The key takeaway: If you are really going to build an online social (customer, user, partner) community take a look at some providers instead
of building one from scratch. Second, keep it focused. Third and most
important, make it easy for people to contribute, collect only as much
profile information as needed and focus on keeping the community
aligned to a single or two goals max. That’s the best recipe to success.
Since Om Malik called Social Networks a feature, there has been a lot of debate about whether companies and individuals want to be a part of many social networks. Clearly the average person has a ton of choices.
For instance if you look at my day (morning) in the life:
1. Wake up: There is a Toothpaste community and also one from P&G.
2. Go to my Gym: they have an online community.
3. Watch CNBC while running – community there too
4. Take a shower – Are you an Old Spice man?
5. My daughter and son both go to a private school that has online communities to interact with other parents, setup play dates, email the teachers.
6. Eating some breakfast. – community of cereal eaters!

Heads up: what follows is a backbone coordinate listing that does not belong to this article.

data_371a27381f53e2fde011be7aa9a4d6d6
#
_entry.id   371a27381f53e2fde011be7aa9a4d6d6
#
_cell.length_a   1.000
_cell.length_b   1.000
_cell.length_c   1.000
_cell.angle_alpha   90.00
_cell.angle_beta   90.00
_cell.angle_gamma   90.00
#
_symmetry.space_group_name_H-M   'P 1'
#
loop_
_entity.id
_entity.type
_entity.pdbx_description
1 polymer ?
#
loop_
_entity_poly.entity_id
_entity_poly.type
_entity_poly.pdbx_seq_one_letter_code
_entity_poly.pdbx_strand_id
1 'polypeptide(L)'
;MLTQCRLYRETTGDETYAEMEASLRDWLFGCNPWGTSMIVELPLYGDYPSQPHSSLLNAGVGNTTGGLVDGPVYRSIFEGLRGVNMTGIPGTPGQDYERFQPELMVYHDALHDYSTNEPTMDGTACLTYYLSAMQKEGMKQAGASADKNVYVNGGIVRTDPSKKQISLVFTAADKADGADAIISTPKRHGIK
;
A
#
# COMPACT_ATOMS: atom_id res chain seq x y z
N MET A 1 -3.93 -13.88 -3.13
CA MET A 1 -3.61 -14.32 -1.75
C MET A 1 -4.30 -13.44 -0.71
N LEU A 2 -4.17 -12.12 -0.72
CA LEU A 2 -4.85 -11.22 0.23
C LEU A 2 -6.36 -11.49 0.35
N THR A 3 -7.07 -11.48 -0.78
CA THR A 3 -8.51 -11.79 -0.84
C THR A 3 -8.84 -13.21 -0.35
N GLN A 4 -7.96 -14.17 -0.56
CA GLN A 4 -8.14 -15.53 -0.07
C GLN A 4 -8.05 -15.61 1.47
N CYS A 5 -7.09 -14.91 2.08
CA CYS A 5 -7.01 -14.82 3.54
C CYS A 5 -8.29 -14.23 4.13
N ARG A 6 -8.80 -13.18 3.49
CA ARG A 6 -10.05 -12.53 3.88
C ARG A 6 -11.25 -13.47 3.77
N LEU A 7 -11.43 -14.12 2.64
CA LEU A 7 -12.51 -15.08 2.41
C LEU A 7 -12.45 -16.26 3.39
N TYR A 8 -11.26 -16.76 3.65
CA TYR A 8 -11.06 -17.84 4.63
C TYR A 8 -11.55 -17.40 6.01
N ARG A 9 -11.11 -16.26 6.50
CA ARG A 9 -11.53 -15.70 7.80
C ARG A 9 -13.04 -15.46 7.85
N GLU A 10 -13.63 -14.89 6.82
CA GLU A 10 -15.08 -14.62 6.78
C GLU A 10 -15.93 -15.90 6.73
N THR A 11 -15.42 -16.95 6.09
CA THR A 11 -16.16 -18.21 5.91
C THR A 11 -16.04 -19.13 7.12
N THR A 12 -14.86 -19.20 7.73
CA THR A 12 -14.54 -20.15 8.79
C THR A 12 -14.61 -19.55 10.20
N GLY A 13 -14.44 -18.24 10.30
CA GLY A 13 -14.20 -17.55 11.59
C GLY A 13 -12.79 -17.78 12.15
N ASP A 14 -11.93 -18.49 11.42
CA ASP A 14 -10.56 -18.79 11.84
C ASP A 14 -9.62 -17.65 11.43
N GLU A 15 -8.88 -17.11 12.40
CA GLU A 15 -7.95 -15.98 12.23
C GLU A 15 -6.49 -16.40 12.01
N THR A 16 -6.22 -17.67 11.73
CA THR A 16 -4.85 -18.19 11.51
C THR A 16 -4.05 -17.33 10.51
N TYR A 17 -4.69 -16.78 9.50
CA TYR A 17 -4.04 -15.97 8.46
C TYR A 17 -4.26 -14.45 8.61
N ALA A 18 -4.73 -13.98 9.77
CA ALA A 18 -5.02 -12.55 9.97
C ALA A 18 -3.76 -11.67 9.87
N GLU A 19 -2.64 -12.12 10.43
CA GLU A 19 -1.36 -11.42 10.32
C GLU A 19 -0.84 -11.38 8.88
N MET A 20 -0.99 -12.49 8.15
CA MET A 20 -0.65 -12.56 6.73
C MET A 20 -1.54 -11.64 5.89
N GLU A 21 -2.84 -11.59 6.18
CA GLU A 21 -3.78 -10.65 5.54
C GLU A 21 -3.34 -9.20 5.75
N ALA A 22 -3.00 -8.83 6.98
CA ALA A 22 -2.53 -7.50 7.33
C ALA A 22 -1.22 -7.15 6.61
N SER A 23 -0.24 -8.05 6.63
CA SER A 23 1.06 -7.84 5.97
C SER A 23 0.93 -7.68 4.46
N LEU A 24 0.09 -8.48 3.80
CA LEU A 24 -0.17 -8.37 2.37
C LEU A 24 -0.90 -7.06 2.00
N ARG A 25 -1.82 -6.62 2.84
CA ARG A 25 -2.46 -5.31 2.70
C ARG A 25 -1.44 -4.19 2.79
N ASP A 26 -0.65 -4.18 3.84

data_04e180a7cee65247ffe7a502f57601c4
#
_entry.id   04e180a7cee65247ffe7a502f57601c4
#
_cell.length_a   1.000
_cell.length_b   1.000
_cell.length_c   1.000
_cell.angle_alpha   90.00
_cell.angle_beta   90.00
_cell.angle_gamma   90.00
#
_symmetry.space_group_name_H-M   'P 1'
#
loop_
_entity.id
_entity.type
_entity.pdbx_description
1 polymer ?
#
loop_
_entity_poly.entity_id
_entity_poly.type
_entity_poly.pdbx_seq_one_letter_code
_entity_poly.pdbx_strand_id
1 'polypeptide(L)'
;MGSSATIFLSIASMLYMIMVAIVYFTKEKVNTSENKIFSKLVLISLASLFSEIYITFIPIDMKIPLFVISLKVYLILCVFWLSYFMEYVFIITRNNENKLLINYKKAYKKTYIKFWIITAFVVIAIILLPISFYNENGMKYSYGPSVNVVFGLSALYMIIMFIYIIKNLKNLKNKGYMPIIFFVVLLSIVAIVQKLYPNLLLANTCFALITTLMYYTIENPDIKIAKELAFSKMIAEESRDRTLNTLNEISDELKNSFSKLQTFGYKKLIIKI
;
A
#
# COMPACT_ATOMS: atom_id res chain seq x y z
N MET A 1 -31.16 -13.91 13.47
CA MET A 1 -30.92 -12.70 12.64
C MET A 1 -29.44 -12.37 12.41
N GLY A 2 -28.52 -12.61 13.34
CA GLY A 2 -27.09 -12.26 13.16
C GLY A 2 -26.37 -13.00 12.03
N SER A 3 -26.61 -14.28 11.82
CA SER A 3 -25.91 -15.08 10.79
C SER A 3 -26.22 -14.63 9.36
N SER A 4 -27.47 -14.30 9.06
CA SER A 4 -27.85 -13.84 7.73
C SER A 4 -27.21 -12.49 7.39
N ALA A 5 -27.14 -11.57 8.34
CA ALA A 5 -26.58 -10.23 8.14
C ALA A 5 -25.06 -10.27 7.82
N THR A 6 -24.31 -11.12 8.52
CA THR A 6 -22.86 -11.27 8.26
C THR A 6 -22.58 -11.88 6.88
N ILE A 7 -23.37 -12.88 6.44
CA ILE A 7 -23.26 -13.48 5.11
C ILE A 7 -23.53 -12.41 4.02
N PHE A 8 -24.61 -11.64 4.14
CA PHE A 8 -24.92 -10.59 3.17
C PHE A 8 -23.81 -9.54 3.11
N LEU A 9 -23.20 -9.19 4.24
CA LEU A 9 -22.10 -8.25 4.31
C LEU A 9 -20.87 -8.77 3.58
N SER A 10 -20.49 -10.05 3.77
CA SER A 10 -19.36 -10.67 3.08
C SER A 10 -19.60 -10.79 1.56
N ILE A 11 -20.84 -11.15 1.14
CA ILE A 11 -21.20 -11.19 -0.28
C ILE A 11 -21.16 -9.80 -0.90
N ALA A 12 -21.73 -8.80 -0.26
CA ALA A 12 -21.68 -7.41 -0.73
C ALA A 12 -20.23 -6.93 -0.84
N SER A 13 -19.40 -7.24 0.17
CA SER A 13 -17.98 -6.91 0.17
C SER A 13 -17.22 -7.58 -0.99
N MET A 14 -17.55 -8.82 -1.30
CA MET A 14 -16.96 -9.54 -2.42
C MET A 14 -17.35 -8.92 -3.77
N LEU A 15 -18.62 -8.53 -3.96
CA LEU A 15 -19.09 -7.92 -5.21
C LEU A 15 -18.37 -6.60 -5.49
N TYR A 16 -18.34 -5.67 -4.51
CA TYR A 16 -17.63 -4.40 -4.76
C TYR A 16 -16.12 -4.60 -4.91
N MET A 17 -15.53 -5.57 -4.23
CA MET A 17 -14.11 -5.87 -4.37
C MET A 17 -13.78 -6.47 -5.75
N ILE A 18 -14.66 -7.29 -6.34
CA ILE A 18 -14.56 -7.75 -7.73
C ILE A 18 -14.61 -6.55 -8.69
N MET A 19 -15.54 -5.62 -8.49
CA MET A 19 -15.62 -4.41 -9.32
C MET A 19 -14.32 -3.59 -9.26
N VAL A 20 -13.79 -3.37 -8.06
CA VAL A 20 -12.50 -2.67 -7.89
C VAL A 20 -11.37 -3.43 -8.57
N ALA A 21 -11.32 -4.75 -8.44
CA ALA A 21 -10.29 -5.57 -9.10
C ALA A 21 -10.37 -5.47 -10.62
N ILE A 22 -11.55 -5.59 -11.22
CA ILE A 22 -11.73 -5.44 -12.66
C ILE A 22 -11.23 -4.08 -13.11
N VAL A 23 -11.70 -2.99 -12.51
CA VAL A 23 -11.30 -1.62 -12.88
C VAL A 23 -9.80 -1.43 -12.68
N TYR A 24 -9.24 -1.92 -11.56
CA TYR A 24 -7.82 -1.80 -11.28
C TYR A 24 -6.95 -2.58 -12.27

7. Catch up with the morning new – CNN, MSNBC, Blogs – all have online communities
8. Listen to the radio while dropping the kids – KQED has a community.
All this just between 445 AM and 745 AM. After all how many communities do I actively participate in and feel a part of? Two – the kids (that’s because my wife forces me to) and my old school online community.
There is an interesting and very relevant post by Alan Patrick who has some observations:
1. “There is a limit to the number of social networks a person will
(willingly) join, and the bad news is that this obeys power laws”
2. “Registering with a social network, setting up the user profile etc adds
friction to a website, as much (if not more) as the old “Web 1.0″
approach of requiring a subscription.”
3. “A social net is not the answer to all services, and in fact may be outplayed by database oriented services.”